2.2 FETIlike domain decomposition: NSCDD algorithm
The present DDM considers a non overlapping partition of the sample.
Here, the formulation described in Algorithm 1 has been implemented into the LMGC90 platform [8] for timeevolution problems. At each new time step of the incremental solving procedure, the mapping \(H\) and the contact graph have to be updated within a contact detection phase. Eventually, the domain could also be repartitioned according to the new contact graph.
3 Augmented interface problem
The NSCDD method exhibits good parallel efficiency for dense granular dynamics problems [24]. We exemplified in [25] that the global behavior and the micromechanical structure of largescale dense granular systems under biaxial loading are not disturbed by NSCDD substructuring. Moreover, extensibility is recovered when the number of particle dof is large compared to the number of interface dof. Nevertheless the number of iterations increases with the number of particles (both for sequential and parallel algorithms). This phenomenon is related to the nonsmoothness of the considered interactions. Indeed, because of the nonsmooth relations between the internal dof of a subdomain, no condensation process on the interface is allowed. The NSCDD method defines a quasidiagonal linear interface problem without coupling the different interfaces of a subdomain.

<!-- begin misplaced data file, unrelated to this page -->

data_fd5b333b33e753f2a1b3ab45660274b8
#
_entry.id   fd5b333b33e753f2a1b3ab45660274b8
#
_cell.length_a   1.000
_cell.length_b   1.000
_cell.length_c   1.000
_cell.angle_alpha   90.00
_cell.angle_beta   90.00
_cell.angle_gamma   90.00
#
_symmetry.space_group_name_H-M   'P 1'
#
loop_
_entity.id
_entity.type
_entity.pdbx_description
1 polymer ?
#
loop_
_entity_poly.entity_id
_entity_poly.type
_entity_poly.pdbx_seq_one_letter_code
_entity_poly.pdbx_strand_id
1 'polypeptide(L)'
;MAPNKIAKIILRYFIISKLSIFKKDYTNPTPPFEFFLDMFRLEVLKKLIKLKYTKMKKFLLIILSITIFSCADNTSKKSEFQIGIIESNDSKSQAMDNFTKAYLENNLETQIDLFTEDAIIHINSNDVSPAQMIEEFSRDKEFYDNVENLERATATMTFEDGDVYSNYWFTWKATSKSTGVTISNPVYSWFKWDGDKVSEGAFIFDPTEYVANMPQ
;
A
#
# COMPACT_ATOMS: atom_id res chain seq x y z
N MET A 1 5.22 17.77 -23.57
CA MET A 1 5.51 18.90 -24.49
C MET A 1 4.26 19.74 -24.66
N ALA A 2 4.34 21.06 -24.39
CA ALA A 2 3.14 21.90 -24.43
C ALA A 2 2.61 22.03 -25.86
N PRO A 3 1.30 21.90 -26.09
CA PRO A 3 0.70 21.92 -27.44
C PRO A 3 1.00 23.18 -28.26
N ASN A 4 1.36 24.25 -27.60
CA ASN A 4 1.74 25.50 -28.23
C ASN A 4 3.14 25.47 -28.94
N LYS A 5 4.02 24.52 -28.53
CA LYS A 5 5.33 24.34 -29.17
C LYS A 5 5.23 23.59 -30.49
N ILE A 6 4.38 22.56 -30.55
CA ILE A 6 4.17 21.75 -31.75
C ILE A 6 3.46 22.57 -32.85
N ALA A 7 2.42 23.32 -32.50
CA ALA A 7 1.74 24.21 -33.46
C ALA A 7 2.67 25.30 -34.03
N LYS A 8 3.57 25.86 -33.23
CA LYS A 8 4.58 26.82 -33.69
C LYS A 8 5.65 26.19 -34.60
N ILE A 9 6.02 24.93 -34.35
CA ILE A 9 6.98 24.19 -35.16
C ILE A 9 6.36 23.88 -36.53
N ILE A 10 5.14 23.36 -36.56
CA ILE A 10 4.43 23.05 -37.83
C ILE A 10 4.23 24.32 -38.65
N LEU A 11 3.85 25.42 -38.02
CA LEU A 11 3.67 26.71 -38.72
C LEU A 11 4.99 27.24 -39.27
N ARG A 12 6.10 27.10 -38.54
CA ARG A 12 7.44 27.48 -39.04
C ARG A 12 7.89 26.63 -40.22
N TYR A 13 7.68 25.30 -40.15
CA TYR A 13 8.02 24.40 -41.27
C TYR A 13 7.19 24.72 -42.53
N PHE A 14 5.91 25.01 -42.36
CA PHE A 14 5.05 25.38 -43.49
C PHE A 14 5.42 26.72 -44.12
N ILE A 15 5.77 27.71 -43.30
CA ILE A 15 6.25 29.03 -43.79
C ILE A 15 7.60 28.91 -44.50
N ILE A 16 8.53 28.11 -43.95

Herein, we study the properties of the augmented, or enriched, interface problem with respect to the chosen compatibility operator for the tangent search direction. A generic compatibility operator is \(G_E=H_E\), i.e. the compatibility operator used for solving the nonsmooth dynamics inside the subdomains given by the contact detection phase. The asymptotic study done in [3] shows that—at least without friction—the optimal compatibility operator is the restriction of \(H_E\) to the only active (\(r>0\)) contacts, but this optimal operator is a priori unknown.
The NSCDD enrichment leads to a coupled interface problem. Solving the NSCDD enriched interface problem is time consuming as it requires to solve a global linear problem on the whole domain viewed as a lattice structure with the same connectivity as the contact graph. Due to the distribution of the database per subdomain, and to avoid a costly direct solve, we choose to design a parallel conjugate gradient algorithm close to the one used in classical distributed parallel approach (cf. Appendix).